In the study, this behavior showed up multiple ways. Grebitus and her team calculated caloric intake based on a check-off list of foods available at the cafeteria. When study participants ate high-calorie foods like pizza and pasta in a group with obese peers, calorie intake increased. If the individual answering the questionnaire was obese but eating low-calorie foods like salad, calorie intake dropped 219 calories, but if there was another obese person at the table, it only dropped 145 calories. As Grebitus explains, “Based on our results the presence of someone obese in a group increases your calorie intake if you are eating something unhealthy. Noticing someone else’s food also increases calorie intake. However, if you notice the menu labeling, you will probably eat less.”
In their calculations, the researchers simplified their tracking of healthy versus unhealthy eating by watching consumption of pizza and pasta for the unhealthy items and salad for the healthy proxy. Among those who paid attention to menu labeling, calorie consumption from pizza or pasta was 294 calories less and calorie intake from salad was 154 calories more per meal.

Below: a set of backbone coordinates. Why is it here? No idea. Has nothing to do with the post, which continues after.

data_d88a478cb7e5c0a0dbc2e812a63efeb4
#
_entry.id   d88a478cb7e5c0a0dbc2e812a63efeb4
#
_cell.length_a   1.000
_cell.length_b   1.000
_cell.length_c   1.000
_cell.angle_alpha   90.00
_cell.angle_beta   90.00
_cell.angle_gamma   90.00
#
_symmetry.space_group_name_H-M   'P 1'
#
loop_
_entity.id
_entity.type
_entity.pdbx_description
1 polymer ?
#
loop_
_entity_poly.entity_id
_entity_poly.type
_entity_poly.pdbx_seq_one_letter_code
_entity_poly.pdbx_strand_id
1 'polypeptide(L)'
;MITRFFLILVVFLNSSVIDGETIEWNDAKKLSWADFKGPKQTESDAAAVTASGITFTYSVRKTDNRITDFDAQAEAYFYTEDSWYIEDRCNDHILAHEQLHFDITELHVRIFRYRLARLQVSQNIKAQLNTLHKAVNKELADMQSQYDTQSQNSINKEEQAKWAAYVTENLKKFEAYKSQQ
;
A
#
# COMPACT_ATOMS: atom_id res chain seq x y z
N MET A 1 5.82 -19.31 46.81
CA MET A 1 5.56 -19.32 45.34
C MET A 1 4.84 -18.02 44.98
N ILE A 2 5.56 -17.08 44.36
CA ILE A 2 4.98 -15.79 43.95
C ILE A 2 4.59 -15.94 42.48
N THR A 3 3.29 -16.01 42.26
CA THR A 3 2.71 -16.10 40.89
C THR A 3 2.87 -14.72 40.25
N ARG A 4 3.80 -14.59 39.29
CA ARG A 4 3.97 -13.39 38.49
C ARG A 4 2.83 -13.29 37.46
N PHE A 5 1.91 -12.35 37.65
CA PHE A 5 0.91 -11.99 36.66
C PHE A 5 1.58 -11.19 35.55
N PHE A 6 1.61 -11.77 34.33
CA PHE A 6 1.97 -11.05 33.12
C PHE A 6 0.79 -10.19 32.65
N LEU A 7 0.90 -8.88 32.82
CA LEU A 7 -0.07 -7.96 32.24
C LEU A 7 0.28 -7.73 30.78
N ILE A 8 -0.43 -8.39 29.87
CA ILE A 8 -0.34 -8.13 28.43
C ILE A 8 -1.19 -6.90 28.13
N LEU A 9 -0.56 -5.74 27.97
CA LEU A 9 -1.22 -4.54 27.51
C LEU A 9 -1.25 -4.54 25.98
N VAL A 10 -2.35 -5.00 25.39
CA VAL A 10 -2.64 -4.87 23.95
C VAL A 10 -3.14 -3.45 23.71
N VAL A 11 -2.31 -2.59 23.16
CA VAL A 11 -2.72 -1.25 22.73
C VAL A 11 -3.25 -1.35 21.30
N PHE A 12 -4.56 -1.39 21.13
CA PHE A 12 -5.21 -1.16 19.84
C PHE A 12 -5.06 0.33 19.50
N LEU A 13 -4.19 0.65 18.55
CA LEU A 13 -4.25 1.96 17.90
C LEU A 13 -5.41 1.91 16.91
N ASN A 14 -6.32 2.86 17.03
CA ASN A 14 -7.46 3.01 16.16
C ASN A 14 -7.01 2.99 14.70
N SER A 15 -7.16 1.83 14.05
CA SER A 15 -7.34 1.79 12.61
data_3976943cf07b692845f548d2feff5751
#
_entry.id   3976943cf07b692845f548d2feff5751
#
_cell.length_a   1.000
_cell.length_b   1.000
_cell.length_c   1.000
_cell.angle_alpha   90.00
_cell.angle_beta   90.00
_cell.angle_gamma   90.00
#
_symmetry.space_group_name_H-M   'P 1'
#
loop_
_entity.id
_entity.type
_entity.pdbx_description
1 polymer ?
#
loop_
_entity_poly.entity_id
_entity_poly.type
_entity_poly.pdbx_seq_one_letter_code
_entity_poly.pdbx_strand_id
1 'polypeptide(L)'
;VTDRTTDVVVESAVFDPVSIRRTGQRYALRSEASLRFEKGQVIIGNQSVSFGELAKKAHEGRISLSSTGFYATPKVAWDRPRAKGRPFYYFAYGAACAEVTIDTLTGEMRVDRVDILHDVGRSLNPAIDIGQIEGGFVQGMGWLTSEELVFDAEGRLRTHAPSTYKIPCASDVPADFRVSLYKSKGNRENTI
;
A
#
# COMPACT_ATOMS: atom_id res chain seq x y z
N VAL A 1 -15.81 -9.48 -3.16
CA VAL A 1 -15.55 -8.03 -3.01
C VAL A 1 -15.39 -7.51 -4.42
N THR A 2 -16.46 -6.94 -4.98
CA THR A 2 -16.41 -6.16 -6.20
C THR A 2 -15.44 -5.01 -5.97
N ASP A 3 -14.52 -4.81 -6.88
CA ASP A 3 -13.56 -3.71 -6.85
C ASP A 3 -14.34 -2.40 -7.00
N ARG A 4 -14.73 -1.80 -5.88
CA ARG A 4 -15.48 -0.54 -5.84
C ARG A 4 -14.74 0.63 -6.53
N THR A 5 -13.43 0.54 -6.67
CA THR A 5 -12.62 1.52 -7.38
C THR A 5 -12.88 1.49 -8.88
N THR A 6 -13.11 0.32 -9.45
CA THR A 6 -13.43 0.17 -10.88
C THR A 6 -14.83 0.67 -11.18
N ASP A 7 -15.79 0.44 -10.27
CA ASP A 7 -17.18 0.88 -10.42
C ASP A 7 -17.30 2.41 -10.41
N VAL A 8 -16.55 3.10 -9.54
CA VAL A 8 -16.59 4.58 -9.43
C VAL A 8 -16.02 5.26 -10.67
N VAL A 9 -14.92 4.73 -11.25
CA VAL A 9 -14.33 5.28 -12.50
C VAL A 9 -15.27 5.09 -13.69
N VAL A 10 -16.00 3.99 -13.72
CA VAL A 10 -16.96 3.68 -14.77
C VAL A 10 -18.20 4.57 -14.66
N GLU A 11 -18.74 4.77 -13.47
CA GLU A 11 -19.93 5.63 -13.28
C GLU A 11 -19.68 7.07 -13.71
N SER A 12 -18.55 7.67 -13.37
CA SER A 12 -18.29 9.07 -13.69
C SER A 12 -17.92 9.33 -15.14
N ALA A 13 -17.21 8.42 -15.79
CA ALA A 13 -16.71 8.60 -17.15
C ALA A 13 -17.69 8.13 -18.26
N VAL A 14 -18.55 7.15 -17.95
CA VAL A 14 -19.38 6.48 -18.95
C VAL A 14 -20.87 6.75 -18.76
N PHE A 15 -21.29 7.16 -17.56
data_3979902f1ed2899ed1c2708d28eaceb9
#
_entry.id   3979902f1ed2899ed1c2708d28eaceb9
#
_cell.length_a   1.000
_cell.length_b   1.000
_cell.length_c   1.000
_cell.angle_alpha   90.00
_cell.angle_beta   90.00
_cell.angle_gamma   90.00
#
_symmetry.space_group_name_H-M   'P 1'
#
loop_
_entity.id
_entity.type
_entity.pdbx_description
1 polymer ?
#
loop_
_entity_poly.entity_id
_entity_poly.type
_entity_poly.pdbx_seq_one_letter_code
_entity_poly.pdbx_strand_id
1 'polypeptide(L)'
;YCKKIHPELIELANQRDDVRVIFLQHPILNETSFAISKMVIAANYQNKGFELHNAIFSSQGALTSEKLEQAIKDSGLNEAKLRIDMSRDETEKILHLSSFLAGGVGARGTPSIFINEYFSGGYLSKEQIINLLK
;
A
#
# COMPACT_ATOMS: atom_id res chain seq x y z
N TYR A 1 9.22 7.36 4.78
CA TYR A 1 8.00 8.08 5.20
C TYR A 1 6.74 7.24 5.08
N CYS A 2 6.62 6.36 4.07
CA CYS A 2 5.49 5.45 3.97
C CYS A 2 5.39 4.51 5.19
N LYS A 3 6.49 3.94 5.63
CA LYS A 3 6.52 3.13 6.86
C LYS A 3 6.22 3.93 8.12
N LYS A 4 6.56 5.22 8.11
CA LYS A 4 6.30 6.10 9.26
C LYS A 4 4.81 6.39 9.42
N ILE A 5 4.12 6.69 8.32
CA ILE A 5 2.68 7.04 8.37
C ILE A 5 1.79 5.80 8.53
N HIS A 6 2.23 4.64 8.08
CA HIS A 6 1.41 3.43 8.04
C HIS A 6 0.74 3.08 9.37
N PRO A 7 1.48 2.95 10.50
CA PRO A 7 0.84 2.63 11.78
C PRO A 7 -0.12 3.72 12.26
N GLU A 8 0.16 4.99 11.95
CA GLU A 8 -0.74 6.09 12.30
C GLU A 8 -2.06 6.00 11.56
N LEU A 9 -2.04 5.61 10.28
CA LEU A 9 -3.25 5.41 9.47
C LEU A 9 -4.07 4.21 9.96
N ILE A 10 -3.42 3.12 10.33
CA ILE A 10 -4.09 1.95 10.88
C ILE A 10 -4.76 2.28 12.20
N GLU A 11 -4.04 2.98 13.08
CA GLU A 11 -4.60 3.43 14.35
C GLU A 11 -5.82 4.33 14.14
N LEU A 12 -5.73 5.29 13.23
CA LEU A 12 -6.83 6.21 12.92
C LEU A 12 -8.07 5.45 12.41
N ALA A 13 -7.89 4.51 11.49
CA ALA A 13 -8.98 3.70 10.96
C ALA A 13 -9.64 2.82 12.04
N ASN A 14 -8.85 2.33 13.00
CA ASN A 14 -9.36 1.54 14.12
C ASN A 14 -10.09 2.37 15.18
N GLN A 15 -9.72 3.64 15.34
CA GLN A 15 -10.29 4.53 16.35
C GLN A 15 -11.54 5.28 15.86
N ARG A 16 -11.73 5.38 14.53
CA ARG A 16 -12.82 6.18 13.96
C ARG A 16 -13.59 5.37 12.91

Knowledge is healthy
All of this makes Grebitus more strongly convinced that menu labeling has impact and should be supported, but she also thinks it’s not quite enough to turn the tide on obesity statistics. She calls menu labeling the first step. What should be the second step? “I think nutrition education,” she says.
“What we didn’t ask but could in a follow up study was why people didn’t use the menu labeling,” she adds. “Was it because they don’t understand what it means? Is it because they don’t have context? Eating 1,000 calories probably doesn’t mean much if you don’t know that you shouldn’t eat more than 2,000 a day.”
Grebitus concludes that lack of awareness is the key problem. She’d like to see education to “change a person’s perceptions and encourage more conscious eating” so people ask themselves if they’re still hungry before taking that next bite or ordering the cherry pie after dinner. And, of course, she’d like people to pay attention to the company they’re eating with, as well. “The people that we’re eating with can influence what and how much we are eating. It’s important that we are aware that this can happen — and rather ask our friends to support us making healthy food choices instead of making us eat more cake.”